MONDAY, April 18 (HealthDay News) -- Gay youths are much less likely to attempt suicide when they live in communities where they feel they have some support, either through gay/lesbian groups at school or simply because more same-sex couples live in the area, new research has found.
According to a report published online April 18 in Pediatrics, lesbian, gay and bisexual (LGB) youths who live in a nonsupportive social environment are five times more likely than their "straight" peers to try to kill themselves.
"While there are a small number of prior studies that have demonstrated that school climate makes a difference for LGB students, this study is important because it extends our understanding to the broader surroundings of the community in which students and schools are situated," said Stephen T. Russell, a professor and director of the Frances McClelland Institute for Children, Youth and Families at the University of Arizona in Tucson.
"The study shows that the population density of same-sex couples ... is a strong and stable measure of the community/school climate and that this has a direct influence on the well-being of LGB youth," added Russell, who was not involved in the study.
According to the study's author, Mark L. Hatzenbuehler, a Robert Wood Johnson Foundation scholar at Columbia University's Mailman School of Public Health in New York City, "previous studies showed that gay youth are more likely to attempt suicide."
Real-life experience has backed up that statement. In a one-month period last fall, the media reported on four incidents in which LGB youth committed suicide after being bullied because of their sexual orientation.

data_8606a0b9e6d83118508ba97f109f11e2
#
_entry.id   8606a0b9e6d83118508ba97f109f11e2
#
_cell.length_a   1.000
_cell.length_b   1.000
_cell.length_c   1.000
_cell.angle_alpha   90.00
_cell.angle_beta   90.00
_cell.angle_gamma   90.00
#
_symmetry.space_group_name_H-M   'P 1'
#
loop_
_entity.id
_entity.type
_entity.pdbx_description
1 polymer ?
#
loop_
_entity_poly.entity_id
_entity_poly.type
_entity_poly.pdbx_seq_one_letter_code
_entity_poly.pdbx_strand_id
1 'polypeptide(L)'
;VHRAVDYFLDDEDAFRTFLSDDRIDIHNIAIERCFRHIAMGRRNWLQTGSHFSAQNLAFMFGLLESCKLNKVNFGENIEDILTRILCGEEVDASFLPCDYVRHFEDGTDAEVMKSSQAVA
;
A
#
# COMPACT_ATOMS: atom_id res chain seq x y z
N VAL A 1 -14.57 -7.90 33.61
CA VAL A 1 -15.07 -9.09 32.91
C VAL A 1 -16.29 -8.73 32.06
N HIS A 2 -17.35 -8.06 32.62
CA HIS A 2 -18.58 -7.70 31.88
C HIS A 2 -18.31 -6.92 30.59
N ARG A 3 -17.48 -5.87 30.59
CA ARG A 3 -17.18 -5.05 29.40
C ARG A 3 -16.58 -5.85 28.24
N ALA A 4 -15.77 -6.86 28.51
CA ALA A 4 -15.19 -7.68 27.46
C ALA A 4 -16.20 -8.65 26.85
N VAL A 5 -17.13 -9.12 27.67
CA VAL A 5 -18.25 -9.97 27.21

In addition, a survey conducted by the New York-based Gay, Lesbian and Straight Education Network found that nearly nine of every 10 gay, lesbian bisexual or transgendered middle and high school students said they were physically or verbally bullied in 2009.
To help counter this, syndicated sex columnist Dan Savage, who is gay, launched the "It Gets Better" campaign last September. Its YouTube site features successful gay adults from all walks of life talking about their experiences with bullying -- and how they came through it.
Hatzenbuehler's study was "one of the first to examine the role of environment" in bullying and suicides, instead of focusing on such individual risk factors as depression, which previous studies had done, he said.
The study also did not rely on the teens' own perceptions of their social environment but instead developed a set of five more objective factors to characterize the environment. They were:
Hatzenbuehler surveyed almost 32,000 11th-grade students in 34 counties in Oregon, 4.4 percent of whom were LGB. He found that almost 22 percent of LGB youth had attempted suicide in the past year, compared with only 4.2 percent in the heterosexual population.
But living in a more supportive environment reduced that risk by 20 percent. A supportive environment was also linked with a 9 percent lower risk for attempted suicide among heterosexual teens.
"This is a road map for how we can begin to reduce suicide attempts among LGB youth," Hatzenbuehler said. "There are three relatively straightforward things we can do. If we allow gay/lesbian alliances in schools and include anti-discrimination and anti-bullying policies in student handbooks, we can really reduce suicide attempts."
"Attempting suicide is not something inherent to being gay," he said.
Mental Health American has more on bullying and gay youths.
SOURCES: Mark L. Hatzenbuehler, Ph.D., Robert Wood Johnson Foundation health and society scholar, Mailman School of Public Health, Columbia University, New York City; Stephen T. Russell, Ph.D., professor and director, Frances McClelland Institute for Children, Youth and Families, University of Arizona, Tucson; April 18, 2011, Pediatrics, online
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